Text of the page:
The least trader of the traders

I interviewed Teddy Esteve, the CEO of ECOM Coffee, while he was on Coronavirus lockdown at his home in Mexico. I asked him what was his relationship to the founders of ECOM.

ECOM is a seventh-generation business that started in cotton in Barcelona, Spain, and I’m part of that seventh generation. There are still quite a few of us from that seventh generation involved in the business, from three branches of the family.

I see from your website that ECOM is the number one coffee miller in the world and the number two coffee trader in the world.

Our company started in coffee in 1959 in Brazil. When we started in Mexico, we had a different shareholder structure than the one in Brazil. Today we are one group under a united management with a fantastic understanding of each other, so we work very well together.

Having said that, our Brazilian operations are largely autonomous.  Our people there are excellent, and they know their job better than anyone. They have been in this business for ever, and they just get on with it.

How did the business develop in Central America?

The operation in Mexico had started a few years before I arrived.

ED&F Man had come to us and said, “Hey, you guys know Mexico and we know coffee, so let’s start a joint venture coffee operation in Mexico.” We set up Omnicafé, a 50-50 joint venture; it lost a bundle in the first year.

At the end of the first year, we went to EDF Man and said, “Listen, you guys know coffee, you keep the company.” But they said, “No, no, you know Mexico, you keep it.” In the end, we lost the fight and we kept it! That was 1981.

From then on, we built the business from the ground up. We grew by knowing the business inside out.  It’s a very big advantage when you don’t inherit a business.

Did the acquisition of Cargill Coffee in 2000 boost your business? 

Anyone that buys something from Cargill, well it’s a real “wow!”

We bought Cargill’s coffee operation after Neumann, Volcafé and probably some others turned it down. Cargill was keen to sell it, so we bought it on good terms. The purchase was an important one for us. They had a lot of inventory and Cargill is without doubt the best school there is for commodity trading. We still have excellent ex-Cargill colleagues working with us.

In 2013, you took over Armajaro’s coffee operations. Was that also a boost to your business?

We bought Armajaro for their cocoa business, and it has been the best thing that could ever have happened to our cocoa business. It was a very good deal.

For coffee, it was good in the sense that the purchase included Dorman’s in East Africa. Dorman has a very good operation in Kenya, Tanzania and Rwanda. Armajaro also had some good contracts on their books with roasters.

What is your trading style?

We are very different to our competitors. We are the least trader of the traders and we are the most merchants of the merchants. If you have a scale with a wine merchant at one end and a soybean trader at the other end, I see myself more as a wine merchant than as a soybean trader.

People ask me how they can make more money. By buying cheaper coffee? No, by selling more expensive coffee, not by buying cheaper!

Everyone knows the price of coffee today; they all have a cell phone and access to the internet. We strive to improve the price to the farmer and ourselves by differentiating the product; the more I pay the farmer, the better the supply chain. Cheap coffee does not fit our business model.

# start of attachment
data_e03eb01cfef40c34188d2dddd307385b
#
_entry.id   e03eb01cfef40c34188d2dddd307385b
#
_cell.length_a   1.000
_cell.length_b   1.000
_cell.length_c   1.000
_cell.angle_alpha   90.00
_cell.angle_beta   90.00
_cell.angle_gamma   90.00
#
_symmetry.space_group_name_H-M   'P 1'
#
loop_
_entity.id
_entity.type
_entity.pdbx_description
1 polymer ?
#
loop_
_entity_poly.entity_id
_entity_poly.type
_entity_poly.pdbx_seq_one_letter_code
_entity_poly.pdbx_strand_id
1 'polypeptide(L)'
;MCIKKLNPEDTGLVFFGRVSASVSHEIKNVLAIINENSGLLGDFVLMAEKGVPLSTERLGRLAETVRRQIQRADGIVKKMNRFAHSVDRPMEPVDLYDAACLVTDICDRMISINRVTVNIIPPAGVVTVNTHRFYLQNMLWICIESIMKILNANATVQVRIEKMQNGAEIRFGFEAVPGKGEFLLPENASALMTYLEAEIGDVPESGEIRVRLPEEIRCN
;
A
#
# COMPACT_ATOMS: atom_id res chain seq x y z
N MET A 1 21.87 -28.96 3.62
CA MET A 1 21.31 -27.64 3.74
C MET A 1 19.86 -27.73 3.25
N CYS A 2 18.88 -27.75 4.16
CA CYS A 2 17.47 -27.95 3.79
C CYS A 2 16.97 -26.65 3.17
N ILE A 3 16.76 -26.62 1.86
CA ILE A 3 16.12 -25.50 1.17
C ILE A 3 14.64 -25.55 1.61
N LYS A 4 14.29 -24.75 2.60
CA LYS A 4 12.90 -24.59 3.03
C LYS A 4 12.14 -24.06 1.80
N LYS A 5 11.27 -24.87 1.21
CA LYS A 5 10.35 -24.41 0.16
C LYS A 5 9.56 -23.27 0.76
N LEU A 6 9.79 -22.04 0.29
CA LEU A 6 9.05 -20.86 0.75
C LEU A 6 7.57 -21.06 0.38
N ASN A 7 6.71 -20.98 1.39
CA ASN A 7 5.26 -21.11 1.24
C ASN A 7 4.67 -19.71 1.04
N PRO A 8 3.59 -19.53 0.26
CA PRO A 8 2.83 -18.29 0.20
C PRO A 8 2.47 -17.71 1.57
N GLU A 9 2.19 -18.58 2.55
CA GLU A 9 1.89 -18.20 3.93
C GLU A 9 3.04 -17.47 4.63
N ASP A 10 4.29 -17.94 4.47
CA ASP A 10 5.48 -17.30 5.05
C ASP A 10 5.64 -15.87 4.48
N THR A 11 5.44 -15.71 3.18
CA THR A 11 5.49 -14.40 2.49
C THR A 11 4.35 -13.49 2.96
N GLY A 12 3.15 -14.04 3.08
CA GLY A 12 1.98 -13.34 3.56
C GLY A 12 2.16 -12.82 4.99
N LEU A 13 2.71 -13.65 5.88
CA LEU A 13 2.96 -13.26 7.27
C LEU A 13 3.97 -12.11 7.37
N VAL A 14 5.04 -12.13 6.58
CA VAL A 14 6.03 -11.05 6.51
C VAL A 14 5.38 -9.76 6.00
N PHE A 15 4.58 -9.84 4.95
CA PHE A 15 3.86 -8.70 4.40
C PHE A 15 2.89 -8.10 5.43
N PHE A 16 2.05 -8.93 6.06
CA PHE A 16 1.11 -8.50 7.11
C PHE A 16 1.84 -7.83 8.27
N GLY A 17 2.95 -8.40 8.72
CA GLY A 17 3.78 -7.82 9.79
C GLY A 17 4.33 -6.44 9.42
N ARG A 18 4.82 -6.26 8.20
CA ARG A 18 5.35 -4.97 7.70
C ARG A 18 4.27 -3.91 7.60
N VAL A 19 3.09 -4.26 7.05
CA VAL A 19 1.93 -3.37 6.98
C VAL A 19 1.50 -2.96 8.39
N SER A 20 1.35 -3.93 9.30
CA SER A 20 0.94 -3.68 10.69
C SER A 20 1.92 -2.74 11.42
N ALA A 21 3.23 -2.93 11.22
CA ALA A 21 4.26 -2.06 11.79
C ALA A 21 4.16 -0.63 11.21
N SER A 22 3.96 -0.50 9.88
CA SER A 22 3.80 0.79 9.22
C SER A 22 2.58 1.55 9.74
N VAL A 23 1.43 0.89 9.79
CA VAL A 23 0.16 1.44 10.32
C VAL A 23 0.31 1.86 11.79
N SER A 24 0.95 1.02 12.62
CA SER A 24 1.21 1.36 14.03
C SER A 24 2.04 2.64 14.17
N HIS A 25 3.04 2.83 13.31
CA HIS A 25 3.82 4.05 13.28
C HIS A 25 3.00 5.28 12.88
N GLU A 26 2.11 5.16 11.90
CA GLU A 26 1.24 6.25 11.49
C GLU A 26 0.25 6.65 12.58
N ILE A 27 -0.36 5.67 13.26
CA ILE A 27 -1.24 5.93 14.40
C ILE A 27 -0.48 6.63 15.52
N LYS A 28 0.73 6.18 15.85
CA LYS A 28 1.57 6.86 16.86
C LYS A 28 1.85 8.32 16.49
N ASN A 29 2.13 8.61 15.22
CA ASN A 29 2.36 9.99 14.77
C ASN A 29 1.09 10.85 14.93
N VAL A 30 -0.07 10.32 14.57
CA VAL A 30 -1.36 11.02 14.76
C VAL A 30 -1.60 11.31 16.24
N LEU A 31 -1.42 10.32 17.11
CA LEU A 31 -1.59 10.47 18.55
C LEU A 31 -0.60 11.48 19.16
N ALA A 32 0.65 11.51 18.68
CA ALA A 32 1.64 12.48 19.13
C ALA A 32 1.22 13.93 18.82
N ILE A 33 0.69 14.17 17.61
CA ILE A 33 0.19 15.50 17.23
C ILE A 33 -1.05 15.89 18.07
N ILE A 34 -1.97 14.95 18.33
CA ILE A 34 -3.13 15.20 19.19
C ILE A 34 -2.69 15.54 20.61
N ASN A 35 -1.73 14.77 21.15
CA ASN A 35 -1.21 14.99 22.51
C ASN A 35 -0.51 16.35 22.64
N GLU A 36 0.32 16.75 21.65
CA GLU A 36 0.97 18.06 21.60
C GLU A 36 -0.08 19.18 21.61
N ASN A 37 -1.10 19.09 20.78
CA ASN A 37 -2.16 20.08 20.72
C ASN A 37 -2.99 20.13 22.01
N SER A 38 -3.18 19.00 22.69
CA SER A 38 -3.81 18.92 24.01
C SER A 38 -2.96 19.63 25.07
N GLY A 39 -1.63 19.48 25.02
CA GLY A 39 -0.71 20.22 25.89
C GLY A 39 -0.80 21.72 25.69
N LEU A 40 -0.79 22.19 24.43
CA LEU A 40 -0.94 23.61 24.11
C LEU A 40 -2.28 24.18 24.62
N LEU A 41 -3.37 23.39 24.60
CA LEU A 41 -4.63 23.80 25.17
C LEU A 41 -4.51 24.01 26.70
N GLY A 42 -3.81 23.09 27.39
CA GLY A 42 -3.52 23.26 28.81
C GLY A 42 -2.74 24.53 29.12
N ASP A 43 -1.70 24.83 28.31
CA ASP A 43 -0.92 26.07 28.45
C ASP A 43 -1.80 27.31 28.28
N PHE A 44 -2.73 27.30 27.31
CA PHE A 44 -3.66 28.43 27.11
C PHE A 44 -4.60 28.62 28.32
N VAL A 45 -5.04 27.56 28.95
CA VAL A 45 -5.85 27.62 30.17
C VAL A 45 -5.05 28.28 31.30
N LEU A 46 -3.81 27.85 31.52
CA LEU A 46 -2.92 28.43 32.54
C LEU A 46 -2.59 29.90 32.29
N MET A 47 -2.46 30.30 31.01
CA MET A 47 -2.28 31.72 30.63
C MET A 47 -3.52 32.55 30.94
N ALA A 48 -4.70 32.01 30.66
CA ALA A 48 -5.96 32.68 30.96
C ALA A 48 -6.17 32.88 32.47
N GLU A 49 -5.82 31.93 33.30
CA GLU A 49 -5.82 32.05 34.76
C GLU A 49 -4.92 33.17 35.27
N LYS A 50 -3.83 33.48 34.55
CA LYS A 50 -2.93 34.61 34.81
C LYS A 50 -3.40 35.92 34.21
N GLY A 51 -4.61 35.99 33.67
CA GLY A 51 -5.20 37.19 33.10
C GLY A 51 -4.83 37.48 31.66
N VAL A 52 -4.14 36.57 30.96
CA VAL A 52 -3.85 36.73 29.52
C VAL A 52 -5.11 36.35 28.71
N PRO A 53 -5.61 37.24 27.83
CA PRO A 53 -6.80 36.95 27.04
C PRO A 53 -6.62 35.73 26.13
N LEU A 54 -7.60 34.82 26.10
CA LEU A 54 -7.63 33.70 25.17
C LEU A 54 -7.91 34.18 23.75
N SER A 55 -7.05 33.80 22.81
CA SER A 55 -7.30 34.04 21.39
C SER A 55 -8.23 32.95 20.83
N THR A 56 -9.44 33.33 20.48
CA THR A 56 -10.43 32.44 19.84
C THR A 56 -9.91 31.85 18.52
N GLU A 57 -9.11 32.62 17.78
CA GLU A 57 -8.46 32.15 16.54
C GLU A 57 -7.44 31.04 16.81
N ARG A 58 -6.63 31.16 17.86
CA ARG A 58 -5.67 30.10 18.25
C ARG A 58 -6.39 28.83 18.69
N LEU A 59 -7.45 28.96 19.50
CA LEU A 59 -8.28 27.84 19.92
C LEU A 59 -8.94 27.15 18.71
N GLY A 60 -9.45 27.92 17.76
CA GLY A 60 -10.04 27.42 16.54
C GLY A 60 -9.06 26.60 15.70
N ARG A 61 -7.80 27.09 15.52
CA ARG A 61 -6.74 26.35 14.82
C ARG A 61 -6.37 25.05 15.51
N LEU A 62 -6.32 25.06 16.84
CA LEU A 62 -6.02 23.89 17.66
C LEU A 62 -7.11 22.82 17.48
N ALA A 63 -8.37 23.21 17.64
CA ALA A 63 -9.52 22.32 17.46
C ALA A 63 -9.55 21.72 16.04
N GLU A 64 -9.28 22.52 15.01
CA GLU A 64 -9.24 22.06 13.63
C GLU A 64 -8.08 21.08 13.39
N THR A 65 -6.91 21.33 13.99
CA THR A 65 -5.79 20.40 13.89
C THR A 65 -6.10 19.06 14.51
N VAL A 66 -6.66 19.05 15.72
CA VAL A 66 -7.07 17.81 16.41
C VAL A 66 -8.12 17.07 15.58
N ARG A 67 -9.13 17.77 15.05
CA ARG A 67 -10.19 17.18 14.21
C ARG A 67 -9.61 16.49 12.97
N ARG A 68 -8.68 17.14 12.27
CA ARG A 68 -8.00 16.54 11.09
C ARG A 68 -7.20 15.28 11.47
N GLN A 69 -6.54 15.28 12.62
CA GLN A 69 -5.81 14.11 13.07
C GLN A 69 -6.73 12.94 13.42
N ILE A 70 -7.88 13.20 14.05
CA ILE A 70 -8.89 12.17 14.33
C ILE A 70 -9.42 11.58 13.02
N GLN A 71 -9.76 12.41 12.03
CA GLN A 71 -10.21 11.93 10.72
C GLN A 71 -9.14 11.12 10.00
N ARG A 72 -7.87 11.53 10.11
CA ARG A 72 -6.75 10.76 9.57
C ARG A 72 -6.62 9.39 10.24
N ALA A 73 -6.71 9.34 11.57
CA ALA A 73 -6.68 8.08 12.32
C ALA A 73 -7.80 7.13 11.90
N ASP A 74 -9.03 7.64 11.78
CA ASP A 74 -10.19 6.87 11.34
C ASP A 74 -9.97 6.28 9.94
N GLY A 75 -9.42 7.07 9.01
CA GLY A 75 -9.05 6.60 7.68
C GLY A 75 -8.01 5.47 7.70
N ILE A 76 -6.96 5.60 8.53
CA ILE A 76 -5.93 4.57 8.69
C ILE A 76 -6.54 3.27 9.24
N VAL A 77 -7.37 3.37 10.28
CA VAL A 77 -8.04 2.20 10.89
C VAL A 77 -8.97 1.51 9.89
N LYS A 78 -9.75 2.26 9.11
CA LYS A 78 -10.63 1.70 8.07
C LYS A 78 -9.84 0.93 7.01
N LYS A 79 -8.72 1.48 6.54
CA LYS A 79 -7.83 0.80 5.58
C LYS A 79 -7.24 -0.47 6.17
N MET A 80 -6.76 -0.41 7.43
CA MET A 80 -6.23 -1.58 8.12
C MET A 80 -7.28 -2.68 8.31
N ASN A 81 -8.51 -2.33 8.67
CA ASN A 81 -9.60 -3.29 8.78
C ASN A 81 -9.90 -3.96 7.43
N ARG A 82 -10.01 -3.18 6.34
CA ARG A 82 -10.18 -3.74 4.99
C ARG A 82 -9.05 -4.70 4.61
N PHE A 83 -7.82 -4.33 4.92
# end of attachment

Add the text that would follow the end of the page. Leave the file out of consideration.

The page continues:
Why is the price of coffee so low – is it because Brazil and Vietnam are so efficient?

Brazil sets the price of robusta. Today if you take delivery of the futures market in London you will get only Conilon – Brazilian robusta. Not everyone wants Conilon, so if you have Conilon, the easiest place to go with it is the futures market. So, although Vietnam produces more robusta than Brazil, it is Brazil that sets the futures price because the futures represent Brazils.

Brazil also sets the price of arabica.

Brazil can see yields in excess of 60 bags per hectare versus 5 bags per hectare in Africa. So, Brazil obviously produces a lot at a very cheap price. If a country wants to compete with Brazil, they have to compete on something else other than price. They have to compete on quality. In the long run, nobody can compete with Brazil just on price.

Is the world of coffee pricing broken?

There are currently too many producers who can’t make a living out of coffee. So, yes, in that sense coffee pricing is broken, and it has been broken for a while.

Having said that, there are a lot of companies who pay farmers correctly, and they are not small companies. These are people who know that you cannot live by taking advantage of others.

Two last questions: What is your favourite coffee? And what’s your favourite brewing method?

My favourite coffee is from Kenya: Dorman’s Gourmet Special Reserve. Once you drink this, you can’t drink anything else. It’s like Petrus. If I started to drink Petrus I wouldn’t be able to drink anything else. That’s why I haven’t start drinking Petrus.

I use a French press.

Thank you, Teddy, for your time and input.

© Commodity Conversations ® 2020

This is a short extract of an interview that will be published in my upcoming book Merchants & Roasters – Conversations over Coffee



One Reply to “The least trader of the traders”

  1. Appreciated the nice remarks about Cargill Coffee re the 2000 sale. Being the Cargill Coffee Economist at the time. That was a sad day.

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